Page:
Polar bears (Ursus maritimus) are carnivorous marine mammals that prowl the ice sheets and coastal waters of the Arctic region. They have developed several key adaptations to thrive in the harsh cold of their northern habitat, including a thick, insulating layer of fat and a coat of white fur that not only provides camouflage in snow and ice, but also extends to the bottom of their paws to provide additional grip. Polar bears are excellent swimmers because of their elongated bodies and strong front paws, and are able to cross distances of up to several hundreds of kilometers in water. The animals have no natural enemies and primarily hunt for seals along the edges of the ice where their prey surface to breathe, but they are also known to feed on land mammals or the carcasses of whales. After mating in spring, female polar bears set out to gain weight and dig a den in the snow, where they enter a hibernation-like state and give birth in winter, generally to a litter of two cubs. They raise their young for a period of approximately two and a half years without the help of males, boldly protecting them against the elements and threats, such as wolves and other polar bears.
Information sources: National Geographic, WWF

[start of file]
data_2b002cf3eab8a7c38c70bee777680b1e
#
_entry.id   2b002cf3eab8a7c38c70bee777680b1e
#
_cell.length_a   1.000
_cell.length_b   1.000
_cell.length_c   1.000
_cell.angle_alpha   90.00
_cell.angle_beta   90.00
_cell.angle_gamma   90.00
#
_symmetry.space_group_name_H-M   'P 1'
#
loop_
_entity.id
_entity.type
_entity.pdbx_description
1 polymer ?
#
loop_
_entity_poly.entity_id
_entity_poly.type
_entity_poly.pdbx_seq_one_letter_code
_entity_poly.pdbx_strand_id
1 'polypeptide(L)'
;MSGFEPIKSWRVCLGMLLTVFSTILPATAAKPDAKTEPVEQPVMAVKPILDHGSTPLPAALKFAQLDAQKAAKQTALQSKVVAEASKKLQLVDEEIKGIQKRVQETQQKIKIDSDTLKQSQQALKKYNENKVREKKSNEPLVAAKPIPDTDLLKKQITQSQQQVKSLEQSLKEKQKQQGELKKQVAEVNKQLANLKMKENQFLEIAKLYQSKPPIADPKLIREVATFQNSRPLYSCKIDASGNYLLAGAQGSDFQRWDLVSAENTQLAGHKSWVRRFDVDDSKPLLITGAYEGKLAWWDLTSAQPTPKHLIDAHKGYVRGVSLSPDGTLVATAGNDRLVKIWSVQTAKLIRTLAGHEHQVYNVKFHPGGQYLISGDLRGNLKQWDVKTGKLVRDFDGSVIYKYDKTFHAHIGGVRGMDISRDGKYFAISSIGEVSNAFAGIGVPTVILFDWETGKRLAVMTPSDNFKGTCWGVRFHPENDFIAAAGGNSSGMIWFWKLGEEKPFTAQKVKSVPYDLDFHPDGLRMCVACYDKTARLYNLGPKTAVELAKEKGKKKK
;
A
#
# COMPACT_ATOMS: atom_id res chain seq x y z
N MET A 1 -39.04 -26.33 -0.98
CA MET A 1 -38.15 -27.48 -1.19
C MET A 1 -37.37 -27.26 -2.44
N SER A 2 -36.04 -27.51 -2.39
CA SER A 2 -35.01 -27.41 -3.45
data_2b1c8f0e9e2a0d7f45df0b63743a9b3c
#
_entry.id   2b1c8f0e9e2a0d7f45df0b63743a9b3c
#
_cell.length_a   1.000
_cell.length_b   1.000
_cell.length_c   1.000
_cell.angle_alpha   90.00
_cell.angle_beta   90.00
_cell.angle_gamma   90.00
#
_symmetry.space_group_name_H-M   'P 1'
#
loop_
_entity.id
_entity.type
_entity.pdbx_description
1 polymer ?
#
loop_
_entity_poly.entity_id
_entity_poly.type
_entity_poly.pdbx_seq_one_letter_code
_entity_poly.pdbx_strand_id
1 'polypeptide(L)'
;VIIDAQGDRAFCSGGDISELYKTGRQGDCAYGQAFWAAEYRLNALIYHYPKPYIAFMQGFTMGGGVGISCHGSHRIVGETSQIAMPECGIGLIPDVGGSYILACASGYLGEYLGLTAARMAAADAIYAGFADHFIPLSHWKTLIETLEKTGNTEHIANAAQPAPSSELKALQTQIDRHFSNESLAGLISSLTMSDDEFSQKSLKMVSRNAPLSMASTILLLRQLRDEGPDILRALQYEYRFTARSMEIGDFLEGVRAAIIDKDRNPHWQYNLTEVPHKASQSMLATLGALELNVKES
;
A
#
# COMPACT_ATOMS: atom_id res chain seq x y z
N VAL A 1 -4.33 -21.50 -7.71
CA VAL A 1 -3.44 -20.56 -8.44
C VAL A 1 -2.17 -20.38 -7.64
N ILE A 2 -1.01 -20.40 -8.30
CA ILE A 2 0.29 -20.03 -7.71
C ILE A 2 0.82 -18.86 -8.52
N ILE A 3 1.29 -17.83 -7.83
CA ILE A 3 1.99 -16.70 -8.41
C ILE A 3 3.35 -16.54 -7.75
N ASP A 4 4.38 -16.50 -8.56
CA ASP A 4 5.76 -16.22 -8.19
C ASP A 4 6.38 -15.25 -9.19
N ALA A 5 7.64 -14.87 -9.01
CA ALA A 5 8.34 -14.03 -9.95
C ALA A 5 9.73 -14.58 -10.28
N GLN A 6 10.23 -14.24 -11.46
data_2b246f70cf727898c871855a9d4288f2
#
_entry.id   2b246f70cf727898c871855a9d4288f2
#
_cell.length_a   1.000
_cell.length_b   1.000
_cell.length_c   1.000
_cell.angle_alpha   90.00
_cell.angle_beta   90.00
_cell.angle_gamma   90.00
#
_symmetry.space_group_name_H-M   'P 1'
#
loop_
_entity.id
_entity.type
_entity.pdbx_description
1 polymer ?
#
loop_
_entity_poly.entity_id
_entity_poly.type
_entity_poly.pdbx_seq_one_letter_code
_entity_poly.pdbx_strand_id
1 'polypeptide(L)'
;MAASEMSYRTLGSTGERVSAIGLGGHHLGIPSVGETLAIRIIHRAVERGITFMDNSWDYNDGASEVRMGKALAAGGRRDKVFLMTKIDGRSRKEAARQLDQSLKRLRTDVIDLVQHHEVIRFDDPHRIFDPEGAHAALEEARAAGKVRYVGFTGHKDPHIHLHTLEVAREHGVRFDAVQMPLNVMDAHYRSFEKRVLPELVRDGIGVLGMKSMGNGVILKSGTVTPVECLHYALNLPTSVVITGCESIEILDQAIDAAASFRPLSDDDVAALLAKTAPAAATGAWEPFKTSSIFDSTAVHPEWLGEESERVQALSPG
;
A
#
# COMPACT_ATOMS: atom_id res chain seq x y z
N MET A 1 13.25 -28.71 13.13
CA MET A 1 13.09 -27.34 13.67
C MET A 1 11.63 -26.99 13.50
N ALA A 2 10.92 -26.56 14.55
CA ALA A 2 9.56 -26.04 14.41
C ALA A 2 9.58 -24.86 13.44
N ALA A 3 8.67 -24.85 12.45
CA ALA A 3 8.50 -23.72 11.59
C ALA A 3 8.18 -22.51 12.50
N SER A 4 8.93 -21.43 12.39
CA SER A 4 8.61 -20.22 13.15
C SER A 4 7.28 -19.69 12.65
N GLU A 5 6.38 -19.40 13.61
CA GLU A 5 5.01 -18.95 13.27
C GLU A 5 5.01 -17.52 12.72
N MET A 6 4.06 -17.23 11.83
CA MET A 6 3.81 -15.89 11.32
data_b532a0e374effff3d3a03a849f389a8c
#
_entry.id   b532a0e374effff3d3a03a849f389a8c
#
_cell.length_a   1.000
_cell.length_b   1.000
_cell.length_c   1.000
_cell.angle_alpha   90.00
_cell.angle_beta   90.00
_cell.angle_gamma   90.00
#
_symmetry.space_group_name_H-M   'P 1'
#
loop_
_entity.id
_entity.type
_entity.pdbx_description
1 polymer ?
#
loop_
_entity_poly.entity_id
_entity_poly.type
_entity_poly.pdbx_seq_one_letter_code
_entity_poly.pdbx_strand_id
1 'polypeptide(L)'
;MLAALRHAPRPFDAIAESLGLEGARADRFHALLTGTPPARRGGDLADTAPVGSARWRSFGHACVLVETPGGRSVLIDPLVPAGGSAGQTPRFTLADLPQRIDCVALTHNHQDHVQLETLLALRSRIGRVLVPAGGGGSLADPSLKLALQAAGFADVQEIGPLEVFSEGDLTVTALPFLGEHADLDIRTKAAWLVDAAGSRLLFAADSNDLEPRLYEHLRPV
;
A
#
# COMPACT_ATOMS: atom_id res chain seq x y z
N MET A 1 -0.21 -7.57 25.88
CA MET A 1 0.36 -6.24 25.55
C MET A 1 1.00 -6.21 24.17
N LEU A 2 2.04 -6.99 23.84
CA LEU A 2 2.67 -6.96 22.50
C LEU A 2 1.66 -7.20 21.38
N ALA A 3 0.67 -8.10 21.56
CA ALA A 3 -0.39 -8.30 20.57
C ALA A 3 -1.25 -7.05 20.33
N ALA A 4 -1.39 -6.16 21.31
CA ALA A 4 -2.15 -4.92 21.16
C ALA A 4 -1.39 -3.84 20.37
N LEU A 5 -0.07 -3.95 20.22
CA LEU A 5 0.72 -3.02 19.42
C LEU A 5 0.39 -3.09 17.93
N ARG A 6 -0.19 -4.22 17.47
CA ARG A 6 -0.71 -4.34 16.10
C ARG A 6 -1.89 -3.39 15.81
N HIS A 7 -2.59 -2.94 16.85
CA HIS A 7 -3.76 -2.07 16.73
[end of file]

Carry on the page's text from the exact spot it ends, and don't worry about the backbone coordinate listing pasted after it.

Image: Polar bear roaming sea ice in Nunavut, Canada. Credit: Ansgar Walk, Wikimedia Commons.
New research performed by biologists from different universities has shown that zooplankton migrate vertically through the waters of the Arctic Ocean by using moonlight during dark winter nights. By studying acoustic data recorded by moored instruments, the scientists found that the vertical migration patterns of zooplankton in winter are driven by lunar illumination across the entire Arctic, in fjord, shelf, slope and open sea environments. During the Arctic winter, zooplankton shift their known diel vertical migration (DVM) periods from a solar day (24 hours) to a lunar day (24.8 hours) when the moon rises above the horizon. In addition, mass sinking of zooplankton from the surface waters to a depth of approximately 50 meters occurs during periods of full moon (every 29.5 days). The scientists suggest that lunar vertical migration (LVM) may enable zooplankton to avoid visual predators, such as carnivorous zooplankters, fish and birds, which use moonlight to hunt during the polar night. The discovery of LVM in the Arctic indicates that light-mediated patterns of biological migration may occur even without the presence of sunlight and has important implications for the exchange of carbon between the surface waters and deeper waters during the Arctic winter.
Journal reference: Last, K. S., Hobbs, L., Berge, J., Brierley, A. S. & Cottier, F. (2016). Moonlight Drives Ocean-Scale Mass Vertical Migration of Zooplankton during the Arctic Winter. Current Biology, 26, 1-8.
Image: Icebergs in the Arctic near Cape York, Greenland. Credit: Brocken Inaglory, Wikimedia Commons.